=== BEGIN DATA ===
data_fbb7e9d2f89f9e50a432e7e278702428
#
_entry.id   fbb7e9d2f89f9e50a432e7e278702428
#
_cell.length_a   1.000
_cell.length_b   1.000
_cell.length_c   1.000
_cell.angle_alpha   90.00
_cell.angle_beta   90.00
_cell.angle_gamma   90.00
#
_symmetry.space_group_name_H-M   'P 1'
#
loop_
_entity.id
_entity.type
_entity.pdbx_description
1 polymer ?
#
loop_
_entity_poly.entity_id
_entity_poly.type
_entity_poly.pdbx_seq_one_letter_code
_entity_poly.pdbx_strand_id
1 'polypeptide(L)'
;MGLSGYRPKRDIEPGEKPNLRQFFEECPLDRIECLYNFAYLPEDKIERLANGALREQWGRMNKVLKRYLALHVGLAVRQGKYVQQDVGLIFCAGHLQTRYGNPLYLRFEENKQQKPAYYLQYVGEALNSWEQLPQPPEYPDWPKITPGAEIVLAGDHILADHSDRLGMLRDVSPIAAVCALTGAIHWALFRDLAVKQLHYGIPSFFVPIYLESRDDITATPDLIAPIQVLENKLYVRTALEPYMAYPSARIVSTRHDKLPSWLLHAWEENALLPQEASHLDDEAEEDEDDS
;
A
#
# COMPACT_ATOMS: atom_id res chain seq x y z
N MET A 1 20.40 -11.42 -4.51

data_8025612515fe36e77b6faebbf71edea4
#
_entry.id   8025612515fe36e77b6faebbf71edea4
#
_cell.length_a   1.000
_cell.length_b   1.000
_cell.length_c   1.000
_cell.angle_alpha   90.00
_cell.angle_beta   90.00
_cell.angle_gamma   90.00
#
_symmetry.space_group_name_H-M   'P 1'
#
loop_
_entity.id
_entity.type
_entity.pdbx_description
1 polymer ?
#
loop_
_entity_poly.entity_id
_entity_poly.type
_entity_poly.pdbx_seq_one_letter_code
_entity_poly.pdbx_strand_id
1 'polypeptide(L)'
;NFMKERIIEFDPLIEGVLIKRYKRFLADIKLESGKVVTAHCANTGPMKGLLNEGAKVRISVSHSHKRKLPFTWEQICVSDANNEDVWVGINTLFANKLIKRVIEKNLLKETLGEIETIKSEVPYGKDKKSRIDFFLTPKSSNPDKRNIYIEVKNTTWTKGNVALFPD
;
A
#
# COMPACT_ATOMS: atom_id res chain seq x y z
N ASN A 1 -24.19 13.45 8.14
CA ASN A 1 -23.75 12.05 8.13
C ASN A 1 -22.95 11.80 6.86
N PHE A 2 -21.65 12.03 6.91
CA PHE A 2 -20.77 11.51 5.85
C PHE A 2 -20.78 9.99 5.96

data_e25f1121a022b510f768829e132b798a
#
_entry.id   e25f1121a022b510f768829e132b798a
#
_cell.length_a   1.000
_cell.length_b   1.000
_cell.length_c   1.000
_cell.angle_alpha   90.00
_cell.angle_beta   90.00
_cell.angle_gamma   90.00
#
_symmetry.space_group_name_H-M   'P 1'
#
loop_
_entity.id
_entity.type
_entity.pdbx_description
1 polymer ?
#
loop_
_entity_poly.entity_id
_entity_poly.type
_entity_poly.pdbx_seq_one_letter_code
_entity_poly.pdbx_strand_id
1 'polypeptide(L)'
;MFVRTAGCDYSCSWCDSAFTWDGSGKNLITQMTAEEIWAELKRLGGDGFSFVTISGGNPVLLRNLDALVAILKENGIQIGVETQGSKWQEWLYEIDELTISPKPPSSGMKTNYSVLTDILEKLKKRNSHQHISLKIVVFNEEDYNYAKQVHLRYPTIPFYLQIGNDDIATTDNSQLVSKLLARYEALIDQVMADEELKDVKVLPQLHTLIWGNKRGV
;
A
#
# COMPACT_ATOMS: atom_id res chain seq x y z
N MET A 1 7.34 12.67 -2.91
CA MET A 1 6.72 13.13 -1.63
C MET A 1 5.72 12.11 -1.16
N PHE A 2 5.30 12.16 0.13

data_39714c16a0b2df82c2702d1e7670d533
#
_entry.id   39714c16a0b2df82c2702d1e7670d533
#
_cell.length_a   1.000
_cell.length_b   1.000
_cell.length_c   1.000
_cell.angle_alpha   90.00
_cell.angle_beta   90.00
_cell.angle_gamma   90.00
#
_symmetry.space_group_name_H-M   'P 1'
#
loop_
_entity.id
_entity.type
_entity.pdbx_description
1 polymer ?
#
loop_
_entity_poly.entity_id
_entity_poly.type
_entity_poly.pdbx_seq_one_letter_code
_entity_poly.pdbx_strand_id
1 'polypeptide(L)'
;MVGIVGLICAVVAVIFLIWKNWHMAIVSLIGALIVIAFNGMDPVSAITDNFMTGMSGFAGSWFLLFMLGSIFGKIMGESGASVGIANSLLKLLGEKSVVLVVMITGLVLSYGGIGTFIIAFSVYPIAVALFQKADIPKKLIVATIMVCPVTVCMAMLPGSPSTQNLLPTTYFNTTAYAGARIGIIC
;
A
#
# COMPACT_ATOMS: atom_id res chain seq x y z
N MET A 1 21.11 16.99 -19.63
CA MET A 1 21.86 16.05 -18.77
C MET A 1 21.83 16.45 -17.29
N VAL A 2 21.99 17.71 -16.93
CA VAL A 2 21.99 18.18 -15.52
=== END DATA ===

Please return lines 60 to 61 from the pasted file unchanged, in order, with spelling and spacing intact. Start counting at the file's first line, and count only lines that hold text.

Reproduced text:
#
# COMPACT_ATOMS: atom_id res chain seq x y z